Mitt Romney’s position on gay rights doesn’t quite lend itself to a bumper sticker. Depending on who you ask, it is either too thoughtful and nuanced, or too inconsistent and politically expedient. Either way, it’s definitely got the GOP presidential candidate on the defensive.
There was a reminder of that Monday when Mitt Romney was forced to defend his opposition to gay marriage during a restaurant encounter with a grizzled Vietnam veteran named Bob Garon, who happened to be gay.
“The story on same-sex marriage is that I have the same position on that I had when I ran from the very beginning,” Romney said in an interview last month with the Nashua Telegraph in New Hampshire.
“I’m in favor of traditional marriage. I oppose same-sex marriage. At the same time, I don’t believe in discriminating in employment or opportunity for gay individuals. So I favor gay rights; I do not favor same-sex marriage. That has been my position all along.”
Always Opposed Gay Marriage
The second part of his statement is clear; Romney does not favor gay marriage. He supports the federal Defense of Marriage Act (DOMA) that bars federal recognition of gay marriage, as well as a constitutional amendment to do the same.
As governor of Massachusetts, Romney did everything he could to stop gay marriage there after the state’s high court allowed it.
Romney responded to the 2003 Massachusetts Supreme Judicial Court decision by vowing to keep the state from becoming, as he put it, “the Las Vegas of gay marriage.” At the time, Romney stated: “I agree with 3,000 years of recorded history. … Marriage is an institution between a man and a woman.”
But back during his first political run in 1994, Romney aggressively courted gay voters, promising to do more for “full equality” for gays and lesbians than his Massachusetts opponent, Democratic Sen. Ted Kennedy.
Today, Romney denies any inconsistency.
“What happened was the gay community changed their perspective as to what they wanted,” Romney told CNN’s Piers Morgan this summer, elaborating that when he talks about gay rights, he’s never meant gay marriage, but rather equal opportunity in jobs and housing.
“I oppose same-sex marriage,” Romney told Morgan. “At the same time, I would advance the efforts not to discriminate against people who are gay.”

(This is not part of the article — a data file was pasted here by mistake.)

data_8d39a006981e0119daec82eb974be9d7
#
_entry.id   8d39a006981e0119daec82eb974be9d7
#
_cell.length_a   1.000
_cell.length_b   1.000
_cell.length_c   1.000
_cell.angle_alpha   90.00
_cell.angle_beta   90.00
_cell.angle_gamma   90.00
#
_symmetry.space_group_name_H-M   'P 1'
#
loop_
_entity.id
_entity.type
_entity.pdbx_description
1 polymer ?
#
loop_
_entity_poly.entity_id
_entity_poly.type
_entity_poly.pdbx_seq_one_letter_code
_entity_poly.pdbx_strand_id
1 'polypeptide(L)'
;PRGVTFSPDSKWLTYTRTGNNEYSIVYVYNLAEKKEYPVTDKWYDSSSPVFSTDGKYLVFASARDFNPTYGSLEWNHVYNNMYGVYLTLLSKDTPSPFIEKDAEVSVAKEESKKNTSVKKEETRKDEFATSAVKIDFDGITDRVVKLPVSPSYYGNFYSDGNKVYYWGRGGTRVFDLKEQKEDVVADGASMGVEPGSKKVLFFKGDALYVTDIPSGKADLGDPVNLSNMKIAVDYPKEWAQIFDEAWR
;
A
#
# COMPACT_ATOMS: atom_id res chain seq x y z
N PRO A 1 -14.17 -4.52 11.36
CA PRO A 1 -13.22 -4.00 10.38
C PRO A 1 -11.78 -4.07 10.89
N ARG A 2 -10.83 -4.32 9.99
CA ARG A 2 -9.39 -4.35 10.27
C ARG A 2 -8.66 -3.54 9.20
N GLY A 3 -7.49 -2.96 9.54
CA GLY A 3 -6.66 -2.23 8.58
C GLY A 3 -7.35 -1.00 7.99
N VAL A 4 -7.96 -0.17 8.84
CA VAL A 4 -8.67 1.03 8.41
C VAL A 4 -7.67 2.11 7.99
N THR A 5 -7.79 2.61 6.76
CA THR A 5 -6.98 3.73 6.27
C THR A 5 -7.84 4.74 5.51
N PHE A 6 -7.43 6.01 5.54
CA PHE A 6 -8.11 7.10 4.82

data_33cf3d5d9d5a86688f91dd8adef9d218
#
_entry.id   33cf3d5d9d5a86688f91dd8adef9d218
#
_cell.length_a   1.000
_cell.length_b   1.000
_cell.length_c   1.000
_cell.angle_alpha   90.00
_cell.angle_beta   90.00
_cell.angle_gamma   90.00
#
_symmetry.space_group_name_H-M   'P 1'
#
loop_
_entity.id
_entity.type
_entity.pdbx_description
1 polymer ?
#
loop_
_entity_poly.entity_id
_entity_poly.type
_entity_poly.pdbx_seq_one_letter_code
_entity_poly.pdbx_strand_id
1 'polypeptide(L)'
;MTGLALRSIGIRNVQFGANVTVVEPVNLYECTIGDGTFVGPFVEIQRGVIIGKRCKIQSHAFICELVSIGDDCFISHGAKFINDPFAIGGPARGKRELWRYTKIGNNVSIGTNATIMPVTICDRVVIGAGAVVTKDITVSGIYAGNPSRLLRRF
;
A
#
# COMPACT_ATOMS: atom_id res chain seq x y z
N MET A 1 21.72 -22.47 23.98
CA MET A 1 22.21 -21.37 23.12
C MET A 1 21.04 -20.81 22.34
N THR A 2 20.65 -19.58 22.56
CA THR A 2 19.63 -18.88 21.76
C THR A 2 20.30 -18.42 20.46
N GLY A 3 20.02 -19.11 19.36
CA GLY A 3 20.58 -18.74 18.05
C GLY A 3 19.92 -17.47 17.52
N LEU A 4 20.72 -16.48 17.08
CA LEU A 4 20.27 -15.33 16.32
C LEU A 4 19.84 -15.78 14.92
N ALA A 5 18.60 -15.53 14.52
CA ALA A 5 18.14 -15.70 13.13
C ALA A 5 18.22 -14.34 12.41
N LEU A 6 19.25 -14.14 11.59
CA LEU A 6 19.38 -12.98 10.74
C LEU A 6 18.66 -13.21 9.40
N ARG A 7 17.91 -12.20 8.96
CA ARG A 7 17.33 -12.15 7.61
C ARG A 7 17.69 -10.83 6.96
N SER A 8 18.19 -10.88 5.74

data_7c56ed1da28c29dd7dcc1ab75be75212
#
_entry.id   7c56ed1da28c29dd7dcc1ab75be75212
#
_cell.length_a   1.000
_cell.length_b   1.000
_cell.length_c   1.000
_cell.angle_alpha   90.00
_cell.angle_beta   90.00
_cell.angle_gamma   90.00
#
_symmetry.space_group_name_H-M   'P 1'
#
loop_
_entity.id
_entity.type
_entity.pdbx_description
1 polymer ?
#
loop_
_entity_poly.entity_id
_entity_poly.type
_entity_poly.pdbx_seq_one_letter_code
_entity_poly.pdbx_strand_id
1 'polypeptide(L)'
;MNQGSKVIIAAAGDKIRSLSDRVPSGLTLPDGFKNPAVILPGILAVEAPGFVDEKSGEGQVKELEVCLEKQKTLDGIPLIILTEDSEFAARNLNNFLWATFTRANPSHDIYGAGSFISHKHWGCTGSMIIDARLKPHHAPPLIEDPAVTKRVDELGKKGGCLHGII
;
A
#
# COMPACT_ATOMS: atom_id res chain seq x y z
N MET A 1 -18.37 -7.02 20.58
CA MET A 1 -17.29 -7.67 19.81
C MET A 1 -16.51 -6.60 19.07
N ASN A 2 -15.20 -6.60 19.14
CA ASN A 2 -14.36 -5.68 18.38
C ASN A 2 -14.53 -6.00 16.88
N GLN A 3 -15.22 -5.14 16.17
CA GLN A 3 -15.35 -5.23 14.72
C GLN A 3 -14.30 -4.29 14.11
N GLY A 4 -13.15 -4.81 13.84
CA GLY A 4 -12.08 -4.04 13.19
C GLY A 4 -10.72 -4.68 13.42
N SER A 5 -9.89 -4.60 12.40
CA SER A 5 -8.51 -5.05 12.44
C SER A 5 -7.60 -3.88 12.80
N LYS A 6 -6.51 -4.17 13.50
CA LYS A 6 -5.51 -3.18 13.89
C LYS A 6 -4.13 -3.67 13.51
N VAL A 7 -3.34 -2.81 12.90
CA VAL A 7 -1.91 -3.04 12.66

Romney declined an interview with NPR for this report.
“You cannot in the same breath say that you support non-discrimination against LGBT people and that you support DOMA,” said Ned Flaherty with Marriage Equality USA. “It makes no sense.”
Flaherty adds that since job benefits often depend on marital status, Romney can’t claim to be for equality and against same-sex marriage.
“Someone who says that either doesn’t know what they’re talking about, or they know full well what they’re talking about and hope you don’t know what they’re taking about,” says Flaherty.
‘Don’t Ask, Don’t Tell’
Flaherty also claims that Romney contradicted himself on the issue of gays in the military.
Back in 1994, Romney said he viewed the military’s then-newly adopted “don’t ask, don’t tell” policy as a first step toward letting gays and lesbians “serve openly and honestly.”
But during his first run for president, Romney defended “don’t ask, don’t tell” during a 2007 GOP debate on CNN.
“When I first heard of the ‘don’t ask, don’t tell’ policy, I thought it sounded awful silly and didn’t think that’d be very effective, and I turned out to be wrong,” Romney said. “It’s been the policy now in the military for, what, 10, 15 years — and it seems to be working. This is not the time to put in major change, a social experiment, in the middle of a war going on.”
“I would call it a sharp retreat from where he was,” says Clarke Cooper, head of the gay advocacy group Log Cabin Republicans. He says Romney’s position is at odds with core conservative principles of federalism.
“Welcome to my world. This is the frustration,” says Cooper. “Gov. Romney is not so different from other conservatives.”
Romney has argued that a federal definition of marriage is needed as a practical matter. “You really can’t have different marriage provisions in different states, and then expect people to be able to move around the nation and have different rights in different states,” Romney told CNN in 2009. “There should be a national standard, and in my own view, is that marriage is a relationship between a man and a woman.”
“Gov. Romney was a champion on the battle for marriage in Massachusetts. Right from the get-go, he was rock solid and that’s never wavered,” says Kris Mineau, the head of the Massachusetts Family Institute, who has been working with Romney against gay marriage since 2004.
Romney may indeed have changed tone or emphasis over the years. For example, in 1994 he vowed to make “equality for gays and lesbians a mainstream concern,” while a decade later, he was bewailing that same-sex married couples were “actually having children.”
But Mineau maintains Romney has never actually contradicted himself, or flinched in his opposition to gay marriage.
“I think he’s getting a bum rap. Nothing has changed. And I believe that he has been solid right from the start, and he will remain solid,” says Mineau.
But if he makes it through the primaries and advances to the general election, Romney may be tested in that, since polls now show a slight majority of Americans in favor of gay marriage. In fact, in New Hampshire on Monday, Romney was forced to defend his stance on the issue during a chance encounter at a diner.